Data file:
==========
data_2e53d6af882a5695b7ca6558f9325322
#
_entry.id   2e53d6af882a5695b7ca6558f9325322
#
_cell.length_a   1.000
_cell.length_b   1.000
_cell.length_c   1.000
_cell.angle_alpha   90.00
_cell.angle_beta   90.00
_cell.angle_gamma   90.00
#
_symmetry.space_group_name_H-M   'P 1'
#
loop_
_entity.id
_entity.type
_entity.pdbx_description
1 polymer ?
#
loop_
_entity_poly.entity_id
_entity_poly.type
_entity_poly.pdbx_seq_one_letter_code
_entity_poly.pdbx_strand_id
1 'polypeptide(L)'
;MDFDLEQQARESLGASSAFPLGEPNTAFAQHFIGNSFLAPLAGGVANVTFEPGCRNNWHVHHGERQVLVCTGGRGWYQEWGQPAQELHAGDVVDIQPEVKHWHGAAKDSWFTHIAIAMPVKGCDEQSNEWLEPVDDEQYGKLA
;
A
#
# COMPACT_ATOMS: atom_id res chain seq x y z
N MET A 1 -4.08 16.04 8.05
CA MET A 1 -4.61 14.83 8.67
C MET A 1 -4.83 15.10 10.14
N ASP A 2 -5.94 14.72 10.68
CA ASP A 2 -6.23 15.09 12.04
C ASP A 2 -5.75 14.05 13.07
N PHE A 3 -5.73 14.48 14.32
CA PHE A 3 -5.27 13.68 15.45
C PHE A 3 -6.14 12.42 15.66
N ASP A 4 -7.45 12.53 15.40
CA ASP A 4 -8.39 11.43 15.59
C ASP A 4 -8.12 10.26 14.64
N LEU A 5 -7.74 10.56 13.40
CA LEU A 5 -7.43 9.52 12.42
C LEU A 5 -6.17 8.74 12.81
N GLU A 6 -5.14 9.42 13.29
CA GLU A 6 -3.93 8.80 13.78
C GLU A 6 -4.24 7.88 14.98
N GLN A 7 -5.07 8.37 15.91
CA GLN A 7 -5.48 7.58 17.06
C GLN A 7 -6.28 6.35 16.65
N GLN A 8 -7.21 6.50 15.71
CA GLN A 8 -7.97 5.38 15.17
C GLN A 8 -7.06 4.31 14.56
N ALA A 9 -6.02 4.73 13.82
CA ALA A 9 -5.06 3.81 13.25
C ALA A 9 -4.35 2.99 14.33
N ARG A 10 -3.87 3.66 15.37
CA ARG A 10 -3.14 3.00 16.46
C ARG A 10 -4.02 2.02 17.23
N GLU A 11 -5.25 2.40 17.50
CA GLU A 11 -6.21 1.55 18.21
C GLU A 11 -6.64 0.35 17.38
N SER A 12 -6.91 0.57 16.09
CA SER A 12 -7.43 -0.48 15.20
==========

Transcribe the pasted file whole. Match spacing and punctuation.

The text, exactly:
data_2e53d6af882a5695b7ca6558f9325322
#
_entry.id   2e53d6af882a5695b7ca6558f9325322
#
_cell.length_a   1.000
_cell.length_b   1.000
_cell.length_c   1.000
_cell.angle_alpha   90.00
_cell.angle_beta   90.00
_cell.angle_gamma   90.00
#
_symmetry.space_group_name_H-M   'P 1'
#
loop_
_entity.id
_entity.type
_entity.pdbx_description
1 polymer ?
#
loop_
_entity_poly.entity_id
_entity_poly.type
_entity_poly.pdbx_seq_one_letter_code
_entity_poly.pdbx_strand_id
1 'polypeptide(L)'
;MDFDLEQQARESLGASSAFPLGEPNTAFAQHFIGNSFLAPLAGGVANVTFEPGCRNNWHVHHGERQVLVCTGGRGWYQEWGQPAQELHAGDVVDIQPEVKHWHGAAKDSWFTHIAIAMPVKGCDEQSNEWLEPVDDEQYGKLA
;
A
#
# COMPACT_ATOMS: atom_id res chain seq x y z
N MET A 1 -4.08 16.04 8.05
CA MET A 1 -4.61 14.83 8.67
C MET A 1 -4.83 15.10 10.14
N ASP A 2 -5.94 14.72 10.68
CA ASP A 2 -6.23 15.09 12.04
C ASP A 2 -5.75 14.05 13.07
N PHE A 3 -5.73 14.48 14.32
CA PHE A 3 -5.27 13.68 15.45
C PHE A 3 -6.14 12.42 15.66
N ASP A 4 -7.45 12.53 15.40
CA ASP A 4 -8.39 11.43 15.59
C ASP A 4 -8.12 10.26 14.64
N LEU A 5 -7.74 10.56 13.40
CA LEU A 5 -7.43 9.52 12.42
C LEU A 5 -6.17 8.74 12.81
N GLU A 6 -5.14 9.42 13.29
CA GLU A 6 -3.93 8.80 13.78
C GLU A 6 -4.24 7.88 14.98
N GLN A 7 -5.07 8.37 15.91
CA GLN A 7 -5.48 7.58 17.06
C GLN A 7 -6.28 6.35 16.65
N GLN A 8 -7.21 6.50 15.71
CA GLN A 8 -7.97 5.38 15.17
C GLN A 8 -7.06 4.31 14.56
N ALA A 9 -6.02 4.73 13.82
CA ALA A 9 -5.06 3.81 13.25
C ALA A 9 -4.35 2.99 14.33
N ARG A 10 -3.87 3.66 15.37
CA ARG A 10 -3.14 3.00 16.46
C ARG A 10 -4.02 2.02 17.23
N GLU A 11 -5.25 2.40 17.50
CA GLU A 11 -6.21 1.55 18.21
C GLU A 11 -6.64 0.35 17.38
N SER A 12 -6.91 0.57 16.09
CA SER A 12 -7.43 -0.48 15.20